This website uses cookies to ensure you have the best experience. Learn more

The Origin Of Modern Humans Essay

2262 words - 10 pages

Throughout history, humans have asked many questions in regards to our own beginnings. Religion and science have examined what makes us who we are, and have tried to answer the enduring question of our own modern origins. Scientifically, theories are still debated as to when, where, and how modern Homo sapiens came to be what they are today. There are two major theories that now dominate the discussions of experts in the field of biological anthropology: the “Out-of-Africa” model and the “Multiregional” model of evolution. Stringer and Andrews argue that genetic and paleontological evidence supports a more recent Out-of-Africa model as opposed to a more drawn out Multiregional method that ...view middle of the document...

Cladistically speaking, the Out-of-Africa version would be a more likely answer to the origin of modern humans due to it requiring less independently acquired traits. This seems to be a common reason as to why advocates of the Out-of-Africa model tend to disagree with the Multiregional hypothesis, but before this debate can really take off, Wolpoff et al make something very clear: “Multiregional” does not necessarily equate to parallel evolution (130). This is pivotal in determining which theory is more likely to have occurred. As Pearson astutely points out, these models of human origins are often defined differently by different researchers (145). In order to debate two topics, it is important that all parties can agree on exactly what each side means. This is the central argument in the article entitled “Multiregional, Not Mutiple Origins” by Wolpoff et al.
In this article, Wolpoff et al begin by debunking a 1998 article by Chu et al which claims that the multiregional model of evolution must be wrong due to contradicting genetic evidence (130). Instead Wolpoff et al insist that multiregional evolution uses a mechanism that is opposite of independently acquiring traits (130). They explain that the multiregional method works by creating enough distance to allow for local distinctions between various groups of humans, yet these groups remain close enough to promote widespread evolutionary change in all of them (130). Wolpoff et al does go on to admit that the multiregional theory could be easily disproven if somehow we could trace every single genetic locus to one population of African based humans. A group that contains every single locus has yet to be found though (131). Wolpoff et al also keenly point out that the Out-of-Africa model actually calls for parallel evolution itself. Because the Out-of-Africa model calls for all variation to be the effect of cladogenesis (branching), followed by anagenesis, they attest that those who write off the multiregional model due to it promoting parallel evolution are blatantly wrong (132). To conclude their article, Wolpoff et al reassert that the multiregional model does not imply having various multiple, independent origins, but rather relies on genic exchange (134).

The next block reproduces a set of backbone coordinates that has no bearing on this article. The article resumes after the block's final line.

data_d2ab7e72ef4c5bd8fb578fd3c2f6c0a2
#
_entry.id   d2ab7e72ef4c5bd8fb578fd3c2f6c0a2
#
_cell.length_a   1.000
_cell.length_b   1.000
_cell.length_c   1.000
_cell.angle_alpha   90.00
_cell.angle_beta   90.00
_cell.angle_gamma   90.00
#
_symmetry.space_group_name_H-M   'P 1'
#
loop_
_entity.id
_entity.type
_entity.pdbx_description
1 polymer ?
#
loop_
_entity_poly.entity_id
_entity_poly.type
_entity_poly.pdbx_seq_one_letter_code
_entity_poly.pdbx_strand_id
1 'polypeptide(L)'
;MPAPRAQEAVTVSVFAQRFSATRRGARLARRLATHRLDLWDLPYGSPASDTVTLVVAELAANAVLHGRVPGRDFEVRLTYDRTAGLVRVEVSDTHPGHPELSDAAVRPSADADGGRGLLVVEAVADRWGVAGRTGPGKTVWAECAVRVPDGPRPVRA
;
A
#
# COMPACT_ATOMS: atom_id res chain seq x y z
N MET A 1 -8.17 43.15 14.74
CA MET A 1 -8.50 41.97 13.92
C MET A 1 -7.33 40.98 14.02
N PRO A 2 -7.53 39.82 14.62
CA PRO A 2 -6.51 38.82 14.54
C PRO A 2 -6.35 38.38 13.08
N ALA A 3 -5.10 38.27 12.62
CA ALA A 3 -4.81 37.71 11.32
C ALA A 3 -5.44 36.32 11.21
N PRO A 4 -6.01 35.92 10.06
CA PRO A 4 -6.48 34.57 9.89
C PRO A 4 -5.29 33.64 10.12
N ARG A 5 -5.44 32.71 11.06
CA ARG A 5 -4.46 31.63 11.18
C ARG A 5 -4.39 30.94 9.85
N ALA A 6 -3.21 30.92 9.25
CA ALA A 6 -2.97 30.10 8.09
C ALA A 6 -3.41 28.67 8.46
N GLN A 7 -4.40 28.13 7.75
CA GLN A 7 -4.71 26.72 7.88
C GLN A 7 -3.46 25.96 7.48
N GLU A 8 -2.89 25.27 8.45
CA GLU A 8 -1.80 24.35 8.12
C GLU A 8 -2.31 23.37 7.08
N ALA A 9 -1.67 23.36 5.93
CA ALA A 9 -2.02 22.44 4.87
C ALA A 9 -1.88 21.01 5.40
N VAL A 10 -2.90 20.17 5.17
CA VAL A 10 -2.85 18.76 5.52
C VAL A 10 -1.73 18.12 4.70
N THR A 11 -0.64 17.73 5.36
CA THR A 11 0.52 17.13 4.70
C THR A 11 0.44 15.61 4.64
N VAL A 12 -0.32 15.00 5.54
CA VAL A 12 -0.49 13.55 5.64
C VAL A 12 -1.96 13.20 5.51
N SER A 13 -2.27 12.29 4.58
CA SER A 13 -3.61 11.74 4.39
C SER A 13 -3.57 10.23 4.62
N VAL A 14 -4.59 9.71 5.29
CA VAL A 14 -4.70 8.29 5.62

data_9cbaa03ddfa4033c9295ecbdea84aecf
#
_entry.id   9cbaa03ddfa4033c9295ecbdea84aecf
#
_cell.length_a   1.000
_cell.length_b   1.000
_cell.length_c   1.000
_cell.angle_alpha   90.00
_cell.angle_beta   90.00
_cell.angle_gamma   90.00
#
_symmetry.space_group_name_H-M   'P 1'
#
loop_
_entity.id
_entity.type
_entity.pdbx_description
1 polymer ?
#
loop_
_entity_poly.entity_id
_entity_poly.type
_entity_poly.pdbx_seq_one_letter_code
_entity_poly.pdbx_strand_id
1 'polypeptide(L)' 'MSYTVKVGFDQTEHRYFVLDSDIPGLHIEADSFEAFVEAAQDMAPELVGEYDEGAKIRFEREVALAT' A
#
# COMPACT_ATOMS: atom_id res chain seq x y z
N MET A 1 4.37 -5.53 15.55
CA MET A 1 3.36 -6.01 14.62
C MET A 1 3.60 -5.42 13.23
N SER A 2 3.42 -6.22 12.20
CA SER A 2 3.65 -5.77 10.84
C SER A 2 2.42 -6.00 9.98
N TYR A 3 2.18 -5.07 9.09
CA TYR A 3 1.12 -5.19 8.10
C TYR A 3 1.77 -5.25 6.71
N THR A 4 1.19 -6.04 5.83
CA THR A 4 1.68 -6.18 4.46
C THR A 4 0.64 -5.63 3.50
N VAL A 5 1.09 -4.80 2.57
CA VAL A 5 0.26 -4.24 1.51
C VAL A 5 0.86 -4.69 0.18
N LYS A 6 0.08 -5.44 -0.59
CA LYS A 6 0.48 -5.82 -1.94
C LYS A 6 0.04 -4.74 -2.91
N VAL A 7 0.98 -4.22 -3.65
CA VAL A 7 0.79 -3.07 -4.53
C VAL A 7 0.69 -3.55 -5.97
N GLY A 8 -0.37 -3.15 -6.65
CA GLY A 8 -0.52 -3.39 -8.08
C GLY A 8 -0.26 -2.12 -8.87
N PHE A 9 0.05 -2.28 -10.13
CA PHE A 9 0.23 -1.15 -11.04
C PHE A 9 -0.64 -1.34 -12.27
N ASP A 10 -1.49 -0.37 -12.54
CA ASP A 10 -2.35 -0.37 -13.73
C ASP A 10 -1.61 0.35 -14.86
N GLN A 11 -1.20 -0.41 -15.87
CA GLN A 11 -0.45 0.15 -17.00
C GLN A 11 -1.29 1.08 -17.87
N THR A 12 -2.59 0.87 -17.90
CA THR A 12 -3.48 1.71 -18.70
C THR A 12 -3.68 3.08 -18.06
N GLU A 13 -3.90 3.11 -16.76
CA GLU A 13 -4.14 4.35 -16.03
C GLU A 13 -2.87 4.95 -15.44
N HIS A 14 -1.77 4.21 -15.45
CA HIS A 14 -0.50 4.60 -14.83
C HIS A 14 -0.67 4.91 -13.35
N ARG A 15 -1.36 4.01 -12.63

Stringer and Andrews published an article in 1988 entitled “Genetic and Fossil Evidence for the Origin of Modern Humans.” In this article, they claim that the multiregional method is based on the idea that Homo erectus arose in Africa then traveled throughout the world (1263). It wasn’t until later that modern humans arose through “a series of evolutionary grades” (1263). This, Stringer and Andrews say is false. Using modern genetic data, Stringer and Andrews argue that the structure of the multiregional model is right in that it says distance allows for distinct derived traits to arise in separated populations, but these populations weren’t spread through Eurasia. Instead, these populations first were geographically isolated in...

Other Essays Like The Origin Of Modern Humans

The Origin Of Basketball And I

1661 words - 7 pages of wire. It also made it a little easier to score because the players could now bank the ball off the backboard and this meant that the players didn't have to shoot directly at the hoop, so it made it a little harder to defend the person with the ball ("Basketball"). The courts often had a cage around them to keep the fans from just walking on the court at will. This is the origin of the term "Cagers" which referred to the

Negative Impact Of Humans On The Environment

1694 words - 7 pages The Impact of Humans on the Environment The human population on the planet now tallies in at over 6 billion. Many experts believe this population may double in the next half-century, as expressed in A Special Moment in History by Bill McKibben. Humans are undoubtedly the 'rulers' of this earth, but we have not been good rulers. In fact in our years of monumental growth as a species, our relationship to our kingdom, the

Article Review On The Origin Of Old-Earth

961 words - 4 pages The Origin of Old –Earth Geology …21st Century Diane Hammonds Dr. Travis Bradshaw PHSC210B11 September 3, 2014 Introduction This article review will provide the reader with a brief overview of Dr. Mortenson’s article, Origin of Old-Earth Geology and its Ramifications for Life in the 21st Century, which was written on August 5, 2003. One will also read about Dr. Mortenson’s strengths and weaknesses as an author of his article. It

A Brief Look at the Origin of Algebra

884 words - 4 pages A Brief Look at the Origin of Algebra Connie Beach Professor Clifton E. Collins, Sr. Math 105: Introduction to College Mathematics May 22, 2010   Abstract In this paper we look at the history of algebra and some of its different writers. Algebra originated in ancient Egypt and Babylon around 1650 B.C. Diophantus of Alexandria, a Greek mathematician, and Abū ʿAbdallāh Muḥammad ibn Mūsā al-Khwārizmī, a Persian mathematician from Baghdad